We have all heard the vision myths while growing up. From telling you “you’ll hurt your eyes if you sit too close to the tv” to “eat your carrots for better vision”. It’s important to separate fact from fiction, especially when the topic is eyesight. Knowing how to take good care of your eyes is the first step to protecting your sight for a lifetime.
- Myth: Spending hours in front of a computer will wreck your vision.
Sitting closer than necessary to a screen may give you a headache, but it will not damage your vision.Electronic screens don’t cause vision loss, but staring at them constantly can increase dryness and strain. You may also blink less while working at a computer, making your eyes dry and irritated,To prevent these symptoms, take regular breaks from the computer and look at objects far away.
- Myth: Reading in dim light will damage your eyes.
Reading in dim light is not bad for your eyes but tough. You won’t suffer eye damage or become short sighted. Your eyes may get strained or you may get a slight headache and your eyes will become tired a bit quicker causing words to seem blurry but this is only temporary and no permanent damage has been done to your vision. Point a lamp directly on the page while reading.
- Myth: You don’t need regular eye exams if you don’t have any obvious vision problems.
Many serious conditions involving the eyes don’t cause symptoms. In many cases, the only way to know there is a problem is with an eye exam. Regular eye exams can prevent eye disease, correct eye problems at an early stage helping to prevent more damage. A yearly eye exam is therefore essential to protecting your eye health, regardless of the visual status of your eyes.It check can protect more than just your sight. It can detect early symptoms of serious health conditions such as tumors, diabetes, hypertension, increased cholesterol, etc.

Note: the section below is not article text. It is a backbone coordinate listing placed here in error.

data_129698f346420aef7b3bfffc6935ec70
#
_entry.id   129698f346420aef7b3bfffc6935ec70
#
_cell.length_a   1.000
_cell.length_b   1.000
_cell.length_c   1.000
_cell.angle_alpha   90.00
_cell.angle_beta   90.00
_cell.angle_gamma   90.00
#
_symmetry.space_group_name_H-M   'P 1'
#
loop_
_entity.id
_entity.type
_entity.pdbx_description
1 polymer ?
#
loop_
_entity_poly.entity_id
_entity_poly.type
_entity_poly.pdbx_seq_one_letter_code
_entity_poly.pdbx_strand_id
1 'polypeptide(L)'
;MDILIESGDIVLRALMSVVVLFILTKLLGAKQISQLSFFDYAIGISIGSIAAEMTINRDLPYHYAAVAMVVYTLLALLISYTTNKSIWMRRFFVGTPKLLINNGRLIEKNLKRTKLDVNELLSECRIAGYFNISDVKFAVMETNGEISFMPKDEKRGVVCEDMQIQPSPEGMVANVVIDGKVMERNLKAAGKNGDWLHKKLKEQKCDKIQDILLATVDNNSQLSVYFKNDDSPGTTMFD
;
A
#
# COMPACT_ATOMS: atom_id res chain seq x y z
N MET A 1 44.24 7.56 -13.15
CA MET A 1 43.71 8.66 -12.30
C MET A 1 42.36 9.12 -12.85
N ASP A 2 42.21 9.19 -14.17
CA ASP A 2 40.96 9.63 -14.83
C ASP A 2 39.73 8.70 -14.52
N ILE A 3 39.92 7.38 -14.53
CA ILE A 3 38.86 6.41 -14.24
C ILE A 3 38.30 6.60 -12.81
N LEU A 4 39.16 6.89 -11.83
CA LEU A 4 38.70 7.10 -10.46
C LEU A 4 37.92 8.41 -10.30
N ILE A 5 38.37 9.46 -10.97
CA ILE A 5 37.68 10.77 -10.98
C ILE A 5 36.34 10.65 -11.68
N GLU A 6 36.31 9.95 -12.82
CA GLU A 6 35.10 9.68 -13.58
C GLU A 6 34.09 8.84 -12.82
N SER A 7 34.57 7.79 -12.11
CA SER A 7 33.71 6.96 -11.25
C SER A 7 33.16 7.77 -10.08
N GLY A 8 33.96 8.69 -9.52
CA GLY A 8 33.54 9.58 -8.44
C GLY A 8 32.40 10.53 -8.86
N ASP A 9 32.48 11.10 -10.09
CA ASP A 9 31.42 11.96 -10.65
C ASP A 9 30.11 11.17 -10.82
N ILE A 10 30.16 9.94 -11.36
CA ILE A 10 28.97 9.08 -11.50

- Myth: Eating carrots can improve your eyesight.
Carrots are high in vitamin A, a nutrient essential for good vision. Vitamin A helps protect the surface of the eye (cornea) from ulcers, dryness and other defects. It also helps prevent night blindness. So although Vitamin A is essential to maintaining good eye health, it may not improve your vision if you have poor eyesight due to reasons other than Vitamin A deficiency. Eating carrots will provide you with the small amount of vitamin A needed for good vision, but vitamin A isn’t limited to carrots; it can also be found in milk, cheese, egg yolk, and liver.
- Myth: There’s nothing you can do to prevent vision loss.
When it comes to protecting your vision, you are not powerless.By eating a healthy, balanced diet, exercising regularly, being physically active you will have a better chance of staying healthy and keeping your eyes healthy.
- Myth: Poor Eye Health/Vision Loss is Genetic
You’re safe if your family has no history of glaucoma. It’s a myth that If your parents have good eyesight, so will you.While some types of glaucoma, cataracts and other issues are inherited, there’s no guarantee either way. Get regular checkups!
- Myth: Crossing your eyes will make them stay like that.
When you cross your eyes for humor or amusement it may cause a few laughs but it will not cause permanent damage to your eyes and once you are done your eyes will return to normal placement. Our eyes naturally come together when we look at something closely so when you purposefully cross your eyes you are just exaggerating your eyes natural response.
When myths are treated as fact, proper eye care suffers.There are many more vision myths out there that we didn’t touch on in this article but these are some of the common ones. If you are in doubt that what your hearing about vision is a myth or fact talk with your eye professional to get the truth.